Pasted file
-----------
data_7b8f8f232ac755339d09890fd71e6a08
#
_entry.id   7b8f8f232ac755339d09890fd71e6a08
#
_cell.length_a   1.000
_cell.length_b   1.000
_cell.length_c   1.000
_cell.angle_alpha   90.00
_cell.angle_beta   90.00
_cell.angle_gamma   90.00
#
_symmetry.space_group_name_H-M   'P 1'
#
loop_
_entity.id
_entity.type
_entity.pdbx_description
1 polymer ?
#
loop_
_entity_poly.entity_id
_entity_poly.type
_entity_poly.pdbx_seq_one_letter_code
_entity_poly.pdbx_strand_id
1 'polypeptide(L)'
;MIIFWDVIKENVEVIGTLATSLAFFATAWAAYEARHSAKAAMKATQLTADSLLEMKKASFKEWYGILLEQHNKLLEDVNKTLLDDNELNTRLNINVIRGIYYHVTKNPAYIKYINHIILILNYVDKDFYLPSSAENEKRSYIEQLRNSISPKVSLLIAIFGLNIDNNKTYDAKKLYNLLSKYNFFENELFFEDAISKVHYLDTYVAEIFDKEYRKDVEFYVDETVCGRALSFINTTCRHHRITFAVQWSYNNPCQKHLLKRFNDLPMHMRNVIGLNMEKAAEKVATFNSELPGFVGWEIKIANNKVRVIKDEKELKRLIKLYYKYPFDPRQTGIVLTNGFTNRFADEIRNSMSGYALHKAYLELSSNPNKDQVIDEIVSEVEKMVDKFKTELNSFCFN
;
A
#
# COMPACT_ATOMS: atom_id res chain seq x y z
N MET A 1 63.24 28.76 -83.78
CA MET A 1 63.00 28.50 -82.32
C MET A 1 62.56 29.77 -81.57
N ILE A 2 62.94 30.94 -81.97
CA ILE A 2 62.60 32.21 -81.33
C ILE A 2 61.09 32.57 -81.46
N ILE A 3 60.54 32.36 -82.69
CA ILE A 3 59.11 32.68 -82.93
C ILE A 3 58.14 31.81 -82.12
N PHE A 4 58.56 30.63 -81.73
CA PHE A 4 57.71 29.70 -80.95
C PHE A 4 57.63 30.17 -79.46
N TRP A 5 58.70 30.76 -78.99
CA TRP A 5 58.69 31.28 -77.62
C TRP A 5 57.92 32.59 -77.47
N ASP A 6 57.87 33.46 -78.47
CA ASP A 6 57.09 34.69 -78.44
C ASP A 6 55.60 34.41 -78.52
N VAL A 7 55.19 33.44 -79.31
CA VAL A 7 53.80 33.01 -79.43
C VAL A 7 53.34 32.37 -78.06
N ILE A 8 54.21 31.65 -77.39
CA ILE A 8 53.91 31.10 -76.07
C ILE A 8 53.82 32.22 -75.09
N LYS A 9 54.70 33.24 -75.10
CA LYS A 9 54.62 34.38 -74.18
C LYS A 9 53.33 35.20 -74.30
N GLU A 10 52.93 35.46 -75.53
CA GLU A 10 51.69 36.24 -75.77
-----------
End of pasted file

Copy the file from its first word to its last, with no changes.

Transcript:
data_7b8f8f232ac755339d09890fd71e6a08
#
_entry.id   7b8f8f232ac755339d09890fd71e6a08
#
_cell.length_a   1.000
_cell.length_b   1.000
_cell.length_c   1.000
_cell.angle_alpha   90.00
_cell.angle_beta   90.00
_cell.angle_gamma   90.00
#
_symmetry.space_group_name_H-M   'P 1'
#
loop_
_entity.id
_entity.type
_entity.pdbx_description
1 polymer ?
#
loop_
_entity_poly.entity_id
_entity_poly.type
_entity_poly.pdbx_seq_one_letter_code
_entity_poly.pdbx_strand_id
1 'polypeptide(L)'
;MIIFWDVIKENVEVIGTLATSLAFFATAWAAYEARHSAKAAMKATQLTADSLLEMKKASFKEWYGILLEQHNKLLEDVNKTLLDDNELNTRLNINVIRGIYYHVTKNPAYIKYINHIILILNYVDKDFYLPSSAENEKRSYIEQLRNSISPKVSLLIAIFGLNIDNNKTYDAKKLYNLLSKYNFFENELFFEDAISKVHYLDTYVAEIFDKEYRKDVEFYVDETVCGRALSFINTTCRHHRITFAVQWSYNNPCQKHLLKRFNDLPMHMRNVIGLNMEKAAEKVATFNSELPGFVGWEIKIANNKVRVIKDEKELKRLIKLYYKYPFDPRQTGIVLTNGFTNRFADEIRNSMSGYALHKAYLELSSNPNKDQVIDEIVSEVEKMVDKFKTELNSFCFN
;
A
#
# COMPACT_ATOMS: atom_id res chain seq x y z
N MET A 1 63.24 28.76 -83.78
CA MET A 1 63.00 28.50 -82.32
C MET A 1 62.56 29.77 -81.57
N ILE A 2 62.94 30.94 -81.97
CA ILE A 2 62.60 32.21 -81.33
C ILE A 2 61.09 32.57 -81.46
N ILE A 3 60.54 32.36 -82.69
CA ILE A 3 59.11 32.68 -82.93
C ILE A 3 58.14 31.81 -82.12
N PHE A 4 58.56 30.63 -81.73
CA PHE A 4 57.71 29.70 -80.95
C PHE A 4 57.63 30.17 -79.46
N TRP A 5 58.70 30.76 -78.99
CA TRP A 5 58.69 31.28 -77.62
C TRP A 5 57.92 32.59 -77.47
N ASP A 6 57.87 33.46 -78.47
CA ASP A 6 57.09 34.69 -78.44
C ASP A 6 55.60 34.41 -78.52
N VAL A 7 55.19 33.44 -79.31
CA VAL A 7 53.80 33.01 -79.43
C VAL A 7 53.34 32.37 -78.06
N ILE A 8 54.21 31.65 -77.39
CA ILE A 8 53.91 31.10 -76.07
C ILE A 8 53.82 32.22 -75.09
N LYS A 9 54.70 33.24 -75.10
CA LYS A 9 54.62 34.38 -74.18
C LYS A 9 53.33 35.20 -74.30
N GLU A 10 52.93 35.46 -75.53
CA GLU A 10 51.69 36.24 -75.77